Saturday, 9 April 2016

The Ardnamurchan Distillery - 18 Months On

The last time I was at the Ardnamurchan Distillery was in July 2014 at its formal opening by Princess Anne, so it was good to go back after it has been working for some 18 months to see how it's getting on.

Outwardly, little has changed. After two winters and a busy production schedule, it's immediately obvious from the look of the place that management and staff are intensely proud of their distillery.

We were shown round by Sophie Yorke, one of the five guides. They welcomed 7,000 visitors in the first year and expect that number to jump as the distillery's friendly and informative tours earn a reputation - so they're aiming for a 50% increase this year to 10,000.

The tour starts in the bonded warehouse at the back of the site, where....

....the ground floor is already filling up with casks varying in capacity from 190 to 500 litres. Some of the whisky may start to go away to be used in blending when it's three years and a day old, the bottom limit for it to be called a 'scotch', but most will stay in the warehouse until the first bottling, in 2022, of the distillery's Ardnamurchan 8 Year Old.

All the casks are oak, all pre-used. Some are from the US, where they've held whiskies like Jack Daniels, some from Spain where their earlier use was for sherries. While the Ardnamurchan Whisky will be a pure malt, it'll be blended from different casks produced in the same year.

The raw materials for whisky are beautifully simple: barley, grown in Fife and malted in Inverness, yeast, water from the burn that runs past the distillery, and the application of heat. The only variation is that some of the barley is peated, and some unpeated, the distillery running each type in turn for some months.

The Ardnamurchan distillery prides itself in being as 'green' as possible. So the heat comes from a biomass boiler burning wood chip from Ardnamurchan Estate, electricity comes from solar panels, and there are plans for a hydro scheme and wind power. And little goes to waste: most of the byproducts, the draff and pot ale, go to the Estate farm to feed the cattle and deer, or onto the fields as fertilizer.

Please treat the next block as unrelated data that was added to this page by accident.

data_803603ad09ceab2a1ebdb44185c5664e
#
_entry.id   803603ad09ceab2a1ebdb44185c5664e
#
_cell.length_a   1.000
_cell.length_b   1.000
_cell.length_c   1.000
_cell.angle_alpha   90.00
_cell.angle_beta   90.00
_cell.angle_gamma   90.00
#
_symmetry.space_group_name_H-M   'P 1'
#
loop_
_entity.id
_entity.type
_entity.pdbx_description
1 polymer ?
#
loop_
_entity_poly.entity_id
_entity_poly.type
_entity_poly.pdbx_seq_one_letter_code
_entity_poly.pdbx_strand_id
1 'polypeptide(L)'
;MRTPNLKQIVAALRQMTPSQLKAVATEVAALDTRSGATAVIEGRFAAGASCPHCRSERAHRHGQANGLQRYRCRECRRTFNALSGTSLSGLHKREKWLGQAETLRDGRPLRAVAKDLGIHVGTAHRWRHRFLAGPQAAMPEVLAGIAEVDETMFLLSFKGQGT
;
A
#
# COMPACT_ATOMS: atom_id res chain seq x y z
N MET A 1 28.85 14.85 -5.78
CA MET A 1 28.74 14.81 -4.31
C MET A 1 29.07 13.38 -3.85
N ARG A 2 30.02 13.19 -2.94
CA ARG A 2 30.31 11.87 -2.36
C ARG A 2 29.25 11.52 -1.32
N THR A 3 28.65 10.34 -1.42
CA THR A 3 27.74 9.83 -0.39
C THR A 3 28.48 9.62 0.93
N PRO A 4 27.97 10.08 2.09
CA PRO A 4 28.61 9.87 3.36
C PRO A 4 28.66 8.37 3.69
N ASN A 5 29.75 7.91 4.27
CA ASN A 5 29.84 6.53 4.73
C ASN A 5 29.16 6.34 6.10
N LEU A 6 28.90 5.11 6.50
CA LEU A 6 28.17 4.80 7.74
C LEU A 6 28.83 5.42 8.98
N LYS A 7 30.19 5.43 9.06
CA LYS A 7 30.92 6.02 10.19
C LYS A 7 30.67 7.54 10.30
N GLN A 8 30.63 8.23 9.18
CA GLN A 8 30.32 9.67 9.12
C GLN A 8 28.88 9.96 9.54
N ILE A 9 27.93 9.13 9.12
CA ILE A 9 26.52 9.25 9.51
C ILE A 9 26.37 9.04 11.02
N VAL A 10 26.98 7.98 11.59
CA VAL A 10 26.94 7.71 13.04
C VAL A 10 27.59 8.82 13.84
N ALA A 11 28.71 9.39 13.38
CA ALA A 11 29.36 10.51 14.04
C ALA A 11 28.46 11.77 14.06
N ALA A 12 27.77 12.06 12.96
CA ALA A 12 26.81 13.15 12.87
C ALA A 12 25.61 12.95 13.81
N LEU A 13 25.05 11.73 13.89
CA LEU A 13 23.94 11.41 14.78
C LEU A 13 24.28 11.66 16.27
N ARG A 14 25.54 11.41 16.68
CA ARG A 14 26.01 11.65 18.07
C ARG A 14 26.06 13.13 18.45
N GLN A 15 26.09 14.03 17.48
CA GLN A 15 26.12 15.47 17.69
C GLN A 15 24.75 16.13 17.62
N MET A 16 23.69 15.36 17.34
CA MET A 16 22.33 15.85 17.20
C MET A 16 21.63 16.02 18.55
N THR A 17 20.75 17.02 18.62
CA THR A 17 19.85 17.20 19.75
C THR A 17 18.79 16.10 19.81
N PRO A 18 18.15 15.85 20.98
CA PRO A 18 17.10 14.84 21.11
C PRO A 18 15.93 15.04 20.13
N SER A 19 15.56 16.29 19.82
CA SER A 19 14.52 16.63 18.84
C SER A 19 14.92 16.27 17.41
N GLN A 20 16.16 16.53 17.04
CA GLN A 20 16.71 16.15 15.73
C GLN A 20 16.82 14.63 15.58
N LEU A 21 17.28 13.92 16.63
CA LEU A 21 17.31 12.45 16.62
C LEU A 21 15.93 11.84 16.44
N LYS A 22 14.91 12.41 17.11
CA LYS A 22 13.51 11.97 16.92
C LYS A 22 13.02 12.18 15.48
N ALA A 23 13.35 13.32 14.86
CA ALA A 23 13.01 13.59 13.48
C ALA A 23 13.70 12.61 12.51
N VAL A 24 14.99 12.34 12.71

The tour takes visitors right through the heart of the distilling process, so one can peer into the great mash tuns and washbacks and smell the rich odours of the fermenting process. In this room distillations take place in the two copper pot stills, first in the left-hand still, then in the right. The copper coils, in which the vapour is condensed, lie outside the building, the cooling, again, being by the local burn water.

While the main processes in many distilleries are now computer-controlled, here everything is controlled manually by Nicky Docherty on the left and Gordon MacKenzie on the right, under the supervision of a manager. Both men live locally and have been trained by the distillery. One of the pleasures of walking round the distillery is the feeling amongst the staff of cheerful hard work and pride in the quality of the whisky they're producing.

The tour ends with a tasting in a pleasant lounge area - not yet of the Ardnamurchan, but of one of owner Adelphi Distillery's other excellent whiskies. However, anyone wishing to join in the excitement of participating in the production of the new whisky can buy one of the barrels lying in the bonded warehouse. Full details of how to purchase, and more about the distillery itself, are at the Ardnamurchan Distillery website, here.

As can be seen from the pictures, we took our two teenage grand-daughetrs with us who, since they don't (yet) drink whisky and so have little interest in the product, were liable to be fairly stern critics of the tour. Their verdict? They enjoyed it, except we talked too much when we were savouring our dram.

Many thanks to Sophie and the team at Ardnamurchan Distillery for making our visit so enjoyable.
Tours are Monday-Friday, 10am to 6pm, and Sunday 11am to 5pm; closed Saturday.
Tour prices start at £7pp, with a maximum of 8 people in each group.

1 comment:

  1. First bottling in 2022 eh? Just in time for celebrating my 90th birthday!
    Interesting article Jon. Thanks.